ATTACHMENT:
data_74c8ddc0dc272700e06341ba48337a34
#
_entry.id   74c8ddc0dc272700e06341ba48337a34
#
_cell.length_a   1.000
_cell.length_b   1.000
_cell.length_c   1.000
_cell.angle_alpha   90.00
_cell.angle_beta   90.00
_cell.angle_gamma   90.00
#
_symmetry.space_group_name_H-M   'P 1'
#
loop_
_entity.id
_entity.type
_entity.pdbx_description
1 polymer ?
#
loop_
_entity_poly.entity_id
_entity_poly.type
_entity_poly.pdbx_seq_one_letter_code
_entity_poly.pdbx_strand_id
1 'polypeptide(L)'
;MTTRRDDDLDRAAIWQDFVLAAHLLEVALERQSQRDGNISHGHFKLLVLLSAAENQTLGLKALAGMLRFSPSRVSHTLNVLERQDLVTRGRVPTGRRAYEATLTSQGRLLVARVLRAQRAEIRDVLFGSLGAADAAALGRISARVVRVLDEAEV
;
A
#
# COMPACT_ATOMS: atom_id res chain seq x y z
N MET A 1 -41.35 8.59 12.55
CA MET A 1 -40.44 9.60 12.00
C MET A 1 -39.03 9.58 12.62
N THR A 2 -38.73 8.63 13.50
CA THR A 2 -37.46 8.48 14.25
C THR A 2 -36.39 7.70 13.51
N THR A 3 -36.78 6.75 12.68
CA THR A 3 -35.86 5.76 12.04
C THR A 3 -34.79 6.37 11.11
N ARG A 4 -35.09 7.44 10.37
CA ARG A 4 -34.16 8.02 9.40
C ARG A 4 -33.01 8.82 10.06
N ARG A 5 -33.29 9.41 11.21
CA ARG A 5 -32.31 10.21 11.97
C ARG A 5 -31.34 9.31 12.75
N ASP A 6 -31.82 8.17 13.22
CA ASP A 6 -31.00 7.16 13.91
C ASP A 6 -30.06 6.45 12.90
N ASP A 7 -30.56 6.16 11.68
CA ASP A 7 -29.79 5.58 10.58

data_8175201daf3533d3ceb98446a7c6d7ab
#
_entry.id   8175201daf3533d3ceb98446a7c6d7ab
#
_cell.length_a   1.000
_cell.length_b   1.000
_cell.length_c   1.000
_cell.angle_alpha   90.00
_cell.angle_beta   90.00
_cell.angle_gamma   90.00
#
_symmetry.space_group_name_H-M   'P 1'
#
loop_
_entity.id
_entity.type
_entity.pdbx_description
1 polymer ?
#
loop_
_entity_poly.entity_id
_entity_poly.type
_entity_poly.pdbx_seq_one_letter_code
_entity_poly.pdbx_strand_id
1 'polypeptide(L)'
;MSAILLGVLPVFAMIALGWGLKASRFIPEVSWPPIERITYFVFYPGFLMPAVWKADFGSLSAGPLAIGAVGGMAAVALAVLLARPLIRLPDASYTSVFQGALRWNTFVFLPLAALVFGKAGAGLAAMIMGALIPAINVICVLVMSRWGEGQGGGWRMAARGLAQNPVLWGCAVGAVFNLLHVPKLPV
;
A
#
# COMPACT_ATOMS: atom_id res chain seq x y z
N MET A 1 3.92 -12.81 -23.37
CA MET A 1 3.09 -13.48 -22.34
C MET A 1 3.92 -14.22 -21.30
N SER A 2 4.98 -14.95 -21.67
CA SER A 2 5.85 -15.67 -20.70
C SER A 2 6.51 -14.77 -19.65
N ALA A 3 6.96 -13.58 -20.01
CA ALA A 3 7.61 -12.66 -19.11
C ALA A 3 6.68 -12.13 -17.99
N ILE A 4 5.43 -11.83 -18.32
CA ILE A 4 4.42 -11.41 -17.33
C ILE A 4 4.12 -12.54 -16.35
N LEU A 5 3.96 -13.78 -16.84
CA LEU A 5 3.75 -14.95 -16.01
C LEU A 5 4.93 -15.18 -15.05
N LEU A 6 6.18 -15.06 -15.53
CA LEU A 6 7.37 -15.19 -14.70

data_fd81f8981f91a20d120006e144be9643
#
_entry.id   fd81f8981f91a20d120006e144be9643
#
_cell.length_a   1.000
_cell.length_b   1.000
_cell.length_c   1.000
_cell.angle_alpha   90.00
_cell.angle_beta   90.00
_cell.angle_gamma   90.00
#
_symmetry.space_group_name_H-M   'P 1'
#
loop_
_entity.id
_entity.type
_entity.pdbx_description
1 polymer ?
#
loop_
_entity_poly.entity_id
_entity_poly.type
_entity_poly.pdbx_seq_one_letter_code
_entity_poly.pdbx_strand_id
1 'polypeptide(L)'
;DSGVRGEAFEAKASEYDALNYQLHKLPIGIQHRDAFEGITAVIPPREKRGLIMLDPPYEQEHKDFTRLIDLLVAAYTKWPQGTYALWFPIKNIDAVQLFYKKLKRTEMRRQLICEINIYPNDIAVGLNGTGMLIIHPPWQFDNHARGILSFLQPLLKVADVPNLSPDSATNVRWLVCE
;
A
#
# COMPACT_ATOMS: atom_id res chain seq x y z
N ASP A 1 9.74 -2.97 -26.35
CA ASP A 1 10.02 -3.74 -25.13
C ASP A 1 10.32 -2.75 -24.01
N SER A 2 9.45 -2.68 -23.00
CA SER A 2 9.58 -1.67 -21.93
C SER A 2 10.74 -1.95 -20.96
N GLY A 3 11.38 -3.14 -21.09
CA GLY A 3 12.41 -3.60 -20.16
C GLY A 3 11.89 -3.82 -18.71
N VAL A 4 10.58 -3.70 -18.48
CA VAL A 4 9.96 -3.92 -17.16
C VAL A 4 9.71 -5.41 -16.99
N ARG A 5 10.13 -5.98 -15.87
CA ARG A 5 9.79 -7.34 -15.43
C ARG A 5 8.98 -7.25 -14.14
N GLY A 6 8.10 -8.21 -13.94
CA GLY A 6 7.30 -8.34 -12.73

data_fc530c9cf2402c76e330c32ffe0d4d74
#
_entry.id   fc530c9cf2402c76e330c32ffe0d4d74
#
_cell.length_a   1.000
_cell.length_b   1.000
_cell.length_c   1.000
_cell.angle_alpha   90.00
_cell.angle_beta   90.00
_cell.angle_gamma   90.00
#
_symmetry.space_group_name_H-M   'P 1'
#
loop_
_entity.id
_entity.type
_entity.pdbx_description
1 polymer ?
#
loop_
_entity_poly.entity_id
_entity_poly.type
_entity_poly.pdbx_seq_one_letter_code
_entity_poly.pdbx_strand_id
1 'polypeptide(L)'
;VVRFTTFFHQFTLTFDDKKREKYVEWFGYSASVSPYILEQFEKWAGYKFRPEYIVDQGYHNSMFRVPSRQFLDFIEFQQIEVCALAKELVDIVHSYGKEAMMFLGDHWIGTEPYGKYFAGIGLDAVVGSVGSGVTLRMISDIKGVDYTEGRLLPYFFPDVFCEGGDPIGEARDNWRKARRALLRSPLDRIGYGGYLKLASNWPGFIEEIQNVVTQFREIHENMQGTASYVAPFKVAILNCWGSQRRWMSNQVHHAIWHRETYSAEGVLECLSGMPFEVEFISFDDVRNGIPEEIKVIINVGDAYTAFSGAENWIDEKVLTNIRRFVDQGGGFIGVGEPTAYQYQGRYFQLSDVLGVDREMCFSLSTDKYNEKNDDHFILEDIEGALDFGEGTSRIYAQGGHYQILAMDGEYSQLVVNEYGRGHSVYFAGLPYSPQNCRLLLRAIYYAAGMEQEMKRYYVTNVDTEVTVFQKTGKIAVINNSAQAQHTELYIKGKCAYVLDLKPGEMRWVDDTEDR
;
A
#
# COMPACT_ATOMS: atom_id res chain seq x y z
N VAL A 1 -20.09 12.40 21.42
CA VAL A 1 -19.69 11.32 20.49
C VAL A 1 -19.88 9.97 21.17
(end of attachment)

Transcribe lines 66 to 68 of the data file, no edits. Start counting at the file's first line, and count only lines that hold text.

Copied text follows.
_entity.type
_entity.pdbx_description
1 polymer ?